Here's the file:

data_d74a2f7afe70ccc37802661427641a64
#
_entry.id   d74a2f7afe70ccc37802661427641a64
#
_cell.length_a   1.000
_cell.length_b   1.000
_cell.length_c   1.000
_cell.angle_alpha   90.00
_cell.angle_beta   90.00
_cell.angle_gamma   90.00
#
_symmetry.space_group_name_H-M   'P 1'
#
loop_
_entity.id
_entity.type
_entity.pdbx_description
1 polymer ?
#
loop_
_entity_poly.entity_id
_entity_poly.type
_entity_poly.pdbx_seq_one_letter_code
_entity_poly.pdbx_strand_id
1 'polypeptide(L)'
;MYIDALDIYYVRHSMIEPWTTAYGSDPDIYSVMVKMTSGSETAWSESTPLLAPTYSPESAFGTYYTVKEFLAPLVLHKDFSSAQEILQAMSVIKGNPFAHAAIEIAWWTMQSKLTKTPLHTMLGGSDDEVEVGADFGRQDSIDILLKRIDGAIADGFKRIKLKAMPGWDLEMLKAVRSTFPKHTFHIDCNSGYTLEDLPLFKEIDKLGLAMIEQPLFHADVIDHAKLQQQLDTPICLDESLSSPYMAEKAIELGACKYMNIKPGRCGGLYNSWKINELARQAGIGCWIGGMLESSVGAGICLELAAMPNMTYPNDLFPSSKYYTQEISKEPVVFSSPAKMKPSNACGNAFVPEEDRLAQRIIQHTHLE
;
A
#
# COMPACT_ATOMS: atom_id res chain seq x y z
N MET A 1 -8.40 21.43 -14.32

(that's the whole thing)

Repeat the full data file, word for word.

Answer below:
data_d74a2f7afe70ccc37802661427641a64
#
_entry.id   d74a2f7afe70ccc37802661427641a64
#
_cell.length_a   1.000
_cell.length_b   1.000
_cell.length_c   1.000
_cell.angle_alpha   90.00
_cell.angle_beta   90.00
_cell.angle_gamma   90.00
#
_symmetry.space_group_name_H-M   'P 1'
#
loop_
_entity.id
_entity.type
_entity.pdbx_description
1 polymer ?
#
loop_
_entity_poly.entity_id
_entity_poly.type
_entity_poly.pdbx_seq_one_letter_code
_entity_poly.pdbx_strand_id
1 'polypeptide(L)'
;MYIDALDIYYVRHSMIEPWTTAYGSDPDIYSVMVKMTSGSETAWSESTPLLAPTYSPESAFGTYYTVKEFLAPLVLHKDFSSAQEILQAMSVIKGNPFAHAAIEIAWWTMQSKLTKTPLHTMLGGSDDEVEVGADFGRQDSIDILLKRIDGAIADGFKRIKLKAMPGWDLEMLKAVRSTFPKHTFHIDCNSGYTLEDLPLFKEIDKLGLAMIEQPLFHADVIDHAKLQQQLDTPICLDESLSSPYMAEKAIELGACKYMNIKPGRCGGLYNSWKINELARQAGIGCWIGGMLESSVGAGICLELAAMPNMTYPNDLFPSSKYYTQEISKEPVVFSSPAKMKPSNACGNAFVPEEDRLAQRIIQHTHLE
;
A
#
# COMPACT_ATOMS: atom_id res chain seq x y z
N MET A 1 -8.40 21.43 -14.32